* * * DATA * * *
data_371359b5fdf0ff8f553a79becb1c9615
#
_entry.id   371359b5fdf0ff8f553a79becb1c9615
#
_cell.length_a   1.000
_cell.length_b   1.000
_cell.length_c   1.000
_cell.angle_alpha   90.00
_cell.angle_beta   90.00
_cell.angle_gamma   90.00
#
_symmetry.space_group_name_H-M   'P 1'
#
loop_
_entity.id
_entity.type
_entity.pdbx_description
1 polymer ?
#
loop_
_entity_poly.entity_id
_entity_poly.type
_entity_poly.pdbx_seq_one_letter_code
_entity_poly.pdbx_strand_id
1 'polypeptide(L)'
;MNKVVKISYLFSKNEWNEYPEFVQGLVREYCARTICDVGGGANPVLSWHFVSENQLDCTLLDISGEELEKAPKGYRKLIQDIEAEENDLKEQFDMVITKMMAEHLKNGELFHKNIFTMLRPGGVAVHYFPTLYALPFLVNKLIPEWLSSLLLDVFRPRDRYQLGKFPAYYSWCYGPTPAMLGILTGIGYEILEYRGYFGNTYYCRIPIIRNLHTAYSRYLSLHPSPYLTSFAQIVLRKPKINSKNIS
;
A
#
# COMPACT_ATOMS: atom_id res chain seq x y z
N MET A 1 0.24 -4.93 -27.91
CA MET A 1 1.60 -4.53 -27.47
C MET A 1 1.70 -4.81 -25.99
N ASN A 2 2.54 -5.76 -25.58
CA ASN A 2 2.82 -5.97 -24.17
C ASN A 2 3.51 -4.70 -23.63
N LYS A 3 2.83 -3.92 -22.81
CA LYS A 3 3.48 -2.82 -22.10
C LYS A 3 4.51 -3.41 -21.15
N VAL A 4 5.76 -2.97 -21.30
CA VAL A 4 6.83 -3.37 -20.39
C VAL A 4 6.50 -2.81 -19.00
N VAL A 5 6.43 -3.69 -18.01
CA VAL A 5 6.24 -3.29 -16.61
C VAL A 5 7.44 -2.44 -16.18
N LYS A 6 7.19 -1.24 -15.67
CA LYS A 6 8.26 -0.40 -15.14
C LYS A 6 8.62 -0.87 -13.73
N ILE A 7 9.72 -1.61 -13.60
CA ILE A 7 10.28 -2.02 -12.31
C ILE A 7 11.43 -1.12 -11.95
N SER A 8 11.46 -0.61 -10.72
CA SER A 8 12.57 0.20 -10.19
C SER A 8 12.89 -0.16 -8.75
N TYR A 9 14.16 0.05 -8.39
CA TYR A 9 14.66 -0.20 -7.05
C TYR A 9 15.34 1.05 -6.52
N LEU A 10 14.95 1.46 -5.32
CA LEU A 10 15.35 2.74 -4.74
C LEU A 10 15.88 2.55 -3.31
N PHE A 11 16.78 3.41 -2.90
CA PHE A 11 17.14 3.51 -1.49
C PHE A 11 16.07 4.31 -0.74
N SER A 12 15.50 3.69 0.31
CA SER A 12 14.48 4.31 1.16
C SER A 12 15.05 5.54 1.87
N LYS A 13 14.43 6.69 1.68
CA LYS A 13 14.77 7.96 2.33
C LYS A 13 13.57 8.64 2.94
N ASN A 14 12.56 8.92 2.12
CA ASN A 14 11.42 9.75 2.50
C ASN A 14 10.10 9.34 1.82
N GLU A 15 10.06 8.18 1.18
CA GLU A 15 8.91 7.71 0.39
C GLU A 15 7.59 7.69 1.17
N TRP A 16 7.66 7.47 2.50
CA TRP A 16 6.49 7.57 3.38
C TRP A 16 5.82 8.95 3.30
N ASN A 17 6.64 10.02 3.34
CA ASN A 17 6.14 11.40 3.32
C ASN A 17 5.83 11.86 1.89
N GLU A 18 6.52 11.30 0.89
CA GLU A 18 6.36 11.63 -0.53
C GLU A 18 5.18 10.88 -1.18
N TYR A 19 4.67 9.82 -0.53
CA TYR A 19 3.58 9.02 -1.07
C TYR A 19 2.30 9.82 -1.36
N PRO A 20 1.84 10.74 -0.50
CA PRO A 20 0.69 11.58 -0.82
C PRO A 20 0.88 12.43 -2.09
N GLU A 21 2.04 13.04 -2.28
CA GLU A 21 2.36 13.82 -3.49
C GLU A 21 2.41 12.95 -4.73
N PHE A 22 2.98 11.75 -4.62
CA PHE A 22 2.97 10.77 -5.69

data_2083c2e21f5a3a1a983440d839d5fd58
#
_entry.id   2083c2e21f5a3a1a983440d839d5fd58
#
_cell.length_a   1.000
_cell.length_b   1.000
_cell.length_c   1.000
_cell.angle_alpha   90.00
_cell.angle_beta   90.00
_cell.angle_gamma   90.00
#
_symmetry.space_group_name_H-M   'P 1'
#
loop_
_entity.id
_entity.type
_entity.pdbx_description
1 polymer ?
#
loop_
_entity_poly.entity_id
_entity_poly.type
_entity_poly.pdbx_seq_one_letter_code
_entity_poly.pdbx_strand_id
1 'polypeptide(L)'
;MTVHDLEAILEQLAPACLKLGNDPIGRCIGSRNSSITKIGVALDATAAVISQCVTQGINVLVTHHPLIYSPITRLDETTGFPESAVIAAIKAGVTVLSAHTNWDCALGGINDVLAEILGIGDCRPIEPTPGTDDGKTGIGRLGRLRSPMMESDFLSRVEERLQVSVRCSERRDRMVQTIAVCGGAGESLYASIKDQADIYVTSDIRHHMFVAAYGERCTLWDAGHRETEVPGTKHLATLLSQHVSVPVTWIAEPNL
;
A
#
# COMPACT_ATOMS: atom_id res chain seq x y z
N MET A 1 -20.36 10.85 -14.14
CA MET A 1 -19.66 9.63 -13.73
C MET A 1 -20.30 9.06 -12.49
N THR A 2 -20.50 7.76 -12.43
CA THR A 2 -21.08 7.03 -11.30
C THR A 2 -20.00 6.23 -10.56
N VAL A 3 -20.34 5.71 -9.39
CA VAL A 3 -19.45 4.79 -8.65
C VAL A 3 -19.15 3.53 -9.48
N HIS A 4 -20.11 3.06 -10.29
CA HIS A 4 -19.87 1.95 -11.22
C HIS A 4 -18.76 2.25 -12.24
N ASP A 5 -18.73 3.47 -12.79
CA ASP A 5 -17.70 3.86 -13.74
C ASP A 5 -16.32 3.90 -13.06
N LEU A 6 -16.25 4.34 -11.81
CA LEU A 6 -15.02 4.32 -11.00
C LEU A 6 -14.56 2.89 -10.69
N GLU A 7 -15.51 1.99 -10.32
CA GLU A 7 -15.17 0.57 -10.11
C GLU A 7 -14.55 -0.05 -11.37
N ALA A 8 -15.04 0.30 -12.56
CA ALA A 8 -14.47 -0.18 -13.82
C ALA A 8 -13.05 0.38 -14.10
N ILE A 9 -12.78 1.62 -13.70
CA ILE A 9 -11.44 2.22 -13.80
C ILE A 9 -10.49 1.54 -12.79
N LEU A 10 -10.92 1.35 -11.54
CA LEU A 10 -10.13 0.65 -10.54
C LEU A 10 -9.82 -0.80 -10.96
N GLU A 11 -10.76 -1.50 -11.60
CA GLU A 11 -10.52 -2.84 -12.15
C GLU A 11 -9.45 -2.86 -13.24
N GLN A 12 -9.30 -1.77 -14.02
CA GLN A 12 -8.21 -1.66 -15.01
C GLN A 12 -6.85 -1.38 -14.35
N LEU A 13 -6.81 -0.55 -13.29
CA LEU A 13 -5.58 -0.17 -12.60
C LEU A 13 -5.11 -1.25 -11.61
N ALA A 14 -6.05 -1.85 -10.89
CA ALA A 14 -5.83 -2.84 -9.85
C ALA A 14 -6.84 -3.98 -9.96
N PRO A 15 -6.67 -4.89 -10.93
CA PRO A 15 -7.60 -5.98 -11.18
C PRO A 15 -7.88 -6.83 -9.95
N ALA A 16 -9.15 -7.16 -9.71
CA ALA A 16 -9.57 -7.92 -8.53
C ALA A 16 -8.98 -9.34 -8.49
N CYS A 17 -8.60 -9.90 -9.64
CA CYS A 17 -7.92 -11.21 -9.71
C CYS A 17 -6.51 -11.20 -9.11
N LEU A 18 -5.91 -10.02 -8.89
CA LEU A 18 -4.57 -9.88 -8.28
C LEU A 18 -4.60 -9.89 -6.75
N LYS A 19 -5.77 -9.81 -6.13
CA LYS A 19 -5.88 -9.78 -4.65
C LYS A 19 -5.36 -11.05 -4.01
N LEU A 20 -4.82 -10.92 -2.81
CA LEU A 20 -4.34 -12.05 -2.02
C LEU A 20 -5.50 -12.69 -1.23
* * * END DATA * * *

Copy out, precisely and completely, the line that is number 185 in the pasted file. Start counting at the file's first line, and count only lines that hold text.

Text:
C LEU A 20 -5.50 -12.69 -1.23